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Malcolm MacDonald

Print publication date: 2008

Print ISBN-13: 9780195172010

Published to Oxford Scholarship Online: October 2011

DOI: 10.1093/acprof:oso/9780195172010.001.0001

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Heart and Brain

Heart and Brain

(p.88) Chapter Five Heart and Brain

Malcolm MacDonald

Oxford University Press

Teaching, communicating, helping students to think about music and sharing with them an inexhaustible fund of knowledge, the thinking of a lifetime, his sheer passionate love of music, seem to have been as necessary to Schoenberg as breathing. And there was plenty of laughter in his classes. A certain passionate self-confidence and enthusiasm seem to have been Schoenberg’s chief character traits in early life. He was not just a composer, teacher, theorist, and conductor; he was also at least an original painter, a poet, a considerable artist in prose—even an inventor. He proposed a new notation for chromatic music which reduced the number of ledger lines and dispensed with accidentals. The closer one becomes acquainted with his paradoxical personality, the more admirable and curiously attractive it seems, in spite of all. And if this is true of the letters, it is even truer of the music, for the paradoxes make the music live.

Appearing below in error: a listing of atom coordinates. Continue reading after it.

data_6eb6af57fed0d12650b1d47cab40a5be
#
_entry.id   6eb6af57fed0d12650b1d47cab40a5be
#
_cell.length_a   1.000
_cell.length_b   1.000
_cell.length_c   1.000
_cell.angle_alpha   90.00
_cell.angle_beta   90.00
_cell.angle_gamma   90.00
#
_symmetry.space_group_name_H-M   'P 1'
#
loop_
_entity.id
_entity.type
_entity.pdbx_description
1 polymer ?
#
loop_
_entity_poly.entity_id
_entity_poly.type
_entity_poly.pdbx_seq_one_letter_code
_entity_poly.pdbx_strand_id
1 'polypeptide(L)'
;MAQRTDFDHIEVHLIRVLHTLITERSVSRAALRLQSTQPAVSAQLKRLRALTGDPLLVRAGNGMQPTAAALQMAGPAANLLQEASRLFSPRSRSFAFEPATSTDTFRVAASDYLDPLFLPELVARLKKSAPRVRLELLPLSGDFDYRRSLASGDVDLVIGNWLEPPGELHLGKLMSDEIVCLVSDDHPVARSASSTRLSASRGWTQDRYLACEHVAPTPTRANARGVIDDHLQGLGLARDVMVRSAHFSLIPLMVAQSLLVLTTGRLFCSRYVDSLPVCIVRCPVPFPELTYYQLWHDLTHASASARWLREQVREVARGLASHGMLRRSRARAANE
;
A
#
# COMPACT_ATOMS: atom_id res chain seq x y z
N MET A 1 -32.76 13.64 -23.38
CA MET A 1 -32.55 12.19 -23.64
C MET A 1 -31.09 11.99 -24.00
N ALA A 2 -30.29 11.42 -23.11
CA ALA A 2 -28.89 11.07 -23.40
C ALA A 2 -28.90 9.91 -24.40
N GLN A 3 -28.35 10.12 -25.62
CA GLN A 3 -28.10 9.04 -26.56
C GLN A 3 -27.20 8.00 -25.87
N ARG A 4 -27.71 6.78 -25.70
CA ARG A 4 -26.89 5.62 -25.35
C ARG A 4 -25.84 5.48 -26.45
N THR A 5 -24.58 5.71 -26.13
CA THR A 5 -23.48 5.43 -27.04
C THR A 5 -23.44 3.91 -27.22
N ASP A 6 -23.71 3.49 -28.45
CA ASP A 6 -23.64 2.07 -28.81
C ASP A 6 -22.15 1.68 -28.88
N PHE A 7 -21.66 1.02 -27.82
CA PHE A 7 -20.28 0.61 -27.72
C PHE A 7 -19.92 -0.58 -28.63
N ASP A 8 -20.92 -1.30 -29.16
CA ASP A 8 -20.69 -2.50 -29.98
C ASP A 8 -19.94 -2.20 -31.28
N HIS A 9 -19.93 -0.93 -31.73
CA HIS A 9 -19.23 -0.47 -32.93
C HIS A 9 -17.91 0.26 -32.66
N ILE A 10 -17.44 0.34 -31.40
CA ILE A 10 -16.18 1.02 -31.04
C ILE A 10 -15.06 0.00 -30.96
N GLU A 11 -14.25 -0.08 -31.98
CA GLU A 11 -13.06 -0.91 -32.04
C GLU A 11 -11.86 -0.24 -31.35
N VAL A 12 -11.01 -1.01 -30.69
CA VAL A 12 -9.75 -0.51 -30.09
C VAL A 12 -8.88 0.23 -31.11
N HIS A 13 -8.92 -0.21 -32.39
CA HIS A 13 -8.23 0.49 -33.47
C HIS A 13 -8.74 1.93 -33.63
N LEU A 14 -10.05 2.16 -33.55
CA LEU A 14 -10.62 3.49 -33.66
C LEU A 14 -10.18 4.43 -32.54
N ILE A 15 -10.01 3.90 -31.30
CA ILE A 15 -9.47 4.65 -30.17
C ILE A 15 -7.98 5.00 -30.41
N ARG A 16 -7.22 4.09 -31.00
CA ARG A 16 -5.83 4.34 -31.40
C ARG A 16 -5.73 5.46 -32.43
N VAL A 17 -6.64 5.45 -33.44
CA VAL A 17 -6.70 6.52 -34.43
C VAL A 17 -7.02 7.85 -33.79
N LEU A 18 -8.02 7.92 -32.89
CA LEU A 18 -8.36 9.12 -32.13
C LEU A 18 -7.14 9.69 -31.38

Keywords:   Alma Mahler, Schoenberg’s teaching, UCLA, Die Jakobsleiter

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